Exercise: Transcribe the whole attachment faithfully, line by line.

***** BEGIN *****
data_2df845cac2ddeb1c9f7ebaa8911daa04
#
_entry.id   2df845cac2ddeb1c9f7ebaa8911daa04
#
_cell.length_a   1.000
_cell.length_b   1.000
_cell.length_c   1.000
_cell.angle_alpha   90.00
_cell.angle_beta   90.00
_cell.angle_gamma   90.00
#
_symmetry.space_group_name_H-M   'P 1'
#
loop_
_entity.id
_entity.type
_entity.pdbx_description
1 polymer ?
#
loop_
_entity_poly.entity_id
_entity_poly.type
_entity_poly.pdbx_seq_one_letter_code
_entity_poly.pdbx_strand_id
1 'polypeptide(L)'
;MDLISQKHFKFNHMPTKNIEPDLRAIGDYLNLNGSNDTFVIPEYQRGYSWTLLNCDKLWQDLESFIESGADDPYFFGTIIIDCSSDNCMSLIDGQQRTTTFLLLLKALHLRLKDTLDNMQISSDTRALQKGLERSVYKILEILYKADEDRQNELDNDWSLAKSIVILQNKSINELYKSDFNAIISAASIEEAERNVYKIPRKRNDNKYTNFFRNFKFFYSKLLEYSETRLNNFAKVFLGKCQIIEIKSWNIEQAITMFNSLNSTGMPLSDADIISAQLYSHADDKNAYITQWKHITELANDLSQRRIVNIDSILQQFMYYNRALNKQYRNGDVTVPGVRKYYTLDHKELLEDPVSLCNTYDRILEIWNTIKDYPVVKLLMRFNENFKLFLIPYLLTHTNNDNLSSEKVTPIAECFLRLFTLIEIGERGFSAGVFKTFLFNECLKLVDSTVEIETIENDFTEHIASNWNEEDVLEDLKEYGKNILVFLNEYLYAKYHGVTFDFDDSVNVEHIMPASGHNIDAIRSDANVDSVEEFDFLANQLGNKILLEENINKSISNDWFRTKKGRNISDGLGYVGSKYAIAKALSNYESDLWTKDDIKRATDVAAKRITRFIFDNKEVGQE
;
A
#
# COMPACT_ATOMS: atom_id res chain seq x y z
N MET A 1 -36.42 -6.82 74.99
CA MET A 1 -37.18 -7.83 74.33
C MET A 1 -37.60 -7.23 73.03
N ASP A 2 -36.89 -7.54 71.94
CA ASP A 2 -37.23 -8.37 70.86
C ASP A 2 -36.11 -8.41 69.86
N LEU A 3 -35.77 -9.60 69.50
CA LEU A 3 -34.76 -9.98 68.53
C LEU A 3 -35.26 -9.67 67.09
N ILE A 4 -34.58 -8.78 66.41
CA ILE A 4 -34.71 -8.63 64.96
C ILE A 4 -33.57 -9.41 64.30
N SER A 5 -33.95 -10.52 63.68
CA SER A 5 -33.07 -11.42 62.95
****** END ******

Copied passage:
data_2df845cac2ddeb1c9f7ebaa8911daa04
#
_entry.id   2df845cac2ddeb1c9f7ebaa8911daa04
#
_cell.length_a   1.000
_cell.length_b   1.000
_cell.length_c   1.000
_cell.angle_alpha   90.00
_cell.angle_beta   90.00
_cell.angle_gamma   90.00
#
_symmetry.space_group_name_H-M   'P 1'
#
loop_
_entity.id
_entity.type
_entity.pdbx_description
1 polymer ?
#
loop_
_entity_poly.entity_id
_entity_poly.type
_entity_poly.pdbx_seq_one_letter_code
_entity_poly.pdbx_strand_id
1 'polypeptide(L)'
;MDLISQKHFKFNHMPTKNIEPDLRAIGDYLNLNGSNDTFVIPEYQRGYSWTLLNCDKLWQDLESFIESGADDPYFFGTIIIDCSSDNCMSLIDGQQRTTTFLLLLKALHLRLKDTLDNMQISSDTRALQKGLERSVYKILEILYKADEDRQNELDNDWSLAKSIVILQNKSINELYKSDFNAIISAASIEEAERNVYKIPRKRNDNKYTNFFRNFKFFYSKLLEYSETRLNNFAKVFLGKCQIIEIKSWNIEQAITMFNSLNSTGMPLSDADIISAQLYSHADDKNAYITQWKHITELANDLSQRRIVNIDSILQQFMYYNRALNKQYRNGDVTVPGVRKYYTLDHKELLEDPVSLCNTYDRILEIWNTIKDYPVVKLLMRFNENFKLFLIPYLLTHTNNDNLSSEKVTPIAECFLRLFTLIEIGERGFSAGVFKTFLFNECLKLVDSTVEIETIENDFTEHIASNWNEEDVLEDLKEYGKNILVFLNEYLYAKYHGVTFDFDDSVNVEHIMPASGHNIDAIRSDANVDSVEEFDFLANQLGNKILLEENINKSISNDWFRTKKGRNISDGLGYVGSKYAIAKALSNYESDLWTKDDIKRATDVAAKRITRFIFDNKEVGQE
;
A
#
# COMPACT_ATOMS: atom_id res chain seq x y z
N MET A 1 -36.42 -6.82 74.99
CA MET A 1 -37.18 -7.83 74.33
C MET A 1 -37.60 -7.23 73.03
N ASP A 2 -36.89 -7.54 71.94
CA ASP A 2 -37.23 -8.37 70.86
C ASP A 2 -36.11 -8.41 69.86
N LEU A 3 -35.77 -9.60 69.50
CA LEU A 3 -34.76 -9.98 68.53
C LEU A 3 -35.26 -9.67 67.09
N ILE A 4 -34.58 -8.78 66.41
CA ILE A 4 -34.71 -8.63 64.96
C ILE A 4 -33.57 -9.41 64.30
N SER A 5 -33.95 -10.52 63.68
CA SER A 5 -33.07 -11.42 62.95